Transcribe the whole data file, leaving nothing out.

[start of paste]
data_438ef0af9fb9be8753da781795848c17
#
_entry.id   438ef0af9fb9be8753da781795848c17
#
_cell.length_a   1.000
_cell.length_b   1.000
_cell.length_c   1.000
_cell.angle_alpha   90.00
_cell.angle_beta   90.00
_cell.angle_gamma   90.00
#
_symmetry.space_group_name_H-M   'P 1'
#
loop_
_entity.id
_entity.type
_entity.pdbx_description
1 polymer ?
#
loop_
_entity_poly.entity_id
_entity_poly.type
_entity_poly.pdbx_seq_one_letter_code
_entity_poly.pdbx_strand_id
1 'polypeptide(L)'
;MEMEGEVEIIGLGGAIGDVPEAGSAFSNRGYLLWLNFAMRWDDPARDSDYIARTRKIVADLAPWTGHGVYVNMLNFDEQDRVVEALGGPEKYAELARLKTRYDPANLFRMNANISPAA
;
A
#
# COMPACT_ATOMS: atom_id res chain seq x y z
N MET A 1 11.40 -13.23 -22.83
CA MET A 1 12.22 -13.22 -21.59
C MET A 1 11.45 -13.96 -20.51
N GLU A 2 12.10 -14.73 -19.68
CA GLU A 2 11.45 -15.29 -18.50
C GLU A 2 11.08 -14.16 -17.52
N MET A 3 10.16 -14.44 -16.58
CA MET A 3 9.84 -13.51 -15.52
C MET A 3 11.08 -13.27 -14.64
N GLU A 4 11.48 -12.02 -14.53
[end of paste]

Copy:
data_438ef0af9fb9be8753da781795848c17
#
_entry.id   438ef0af9fb9be8753da781795848c17
#
_cell.length_a   1.000
_cell.length_b   1.000
_cell.length_c   1.000
_cell.angle_alpha   90.00
_cell.angle_beta   90.00
_cell.angle_gamma   90.00
#
_symmetry.space_group_name_H-M   'P 1'
#
loop_
_entity.id
_entity.type
_entity.pdbx_description
1 polymer ?
#
loop_
_entity_poly.entity_id
_entity_poly.type
_entity_poly.pdbx_seq_one_letter_code
_entity_poly.pdbx_strand_id
1 'polypeptide(L)'
;MEMEGEVEIIGLGGAIGDVPEAGSAFSNRGYLLWLNFAMRWDDPARDSDYIARTRKIVADLAPWTGHGVYVNMLNFDEQDRVVEALGGPEKYAELARLKTRYDPANLFRMNANISPAA
;
A
#
# COMPACT_ATOMS: atom_id res chain seq x y z
N MET A 1 11.40 -13.23 -22.83
CA MET A 1 12.22 -13.22 -21.59
C MET A 1 11.45 -13.96 -20.51
N GLU A 2 12.10 -14.73 -19.68
CA GLU A 2 11.45 -15.29 -18.50
C GLU A 2 11.08 -14.16 -17.52
N MET A 3 10.16 -14.44 -16.58
CA MET A 3 9.84 -13.51 -15.52
C MET A 3 11.08 -13.27 -14.64
N GLU A 4 11.48 -12.02 -14.53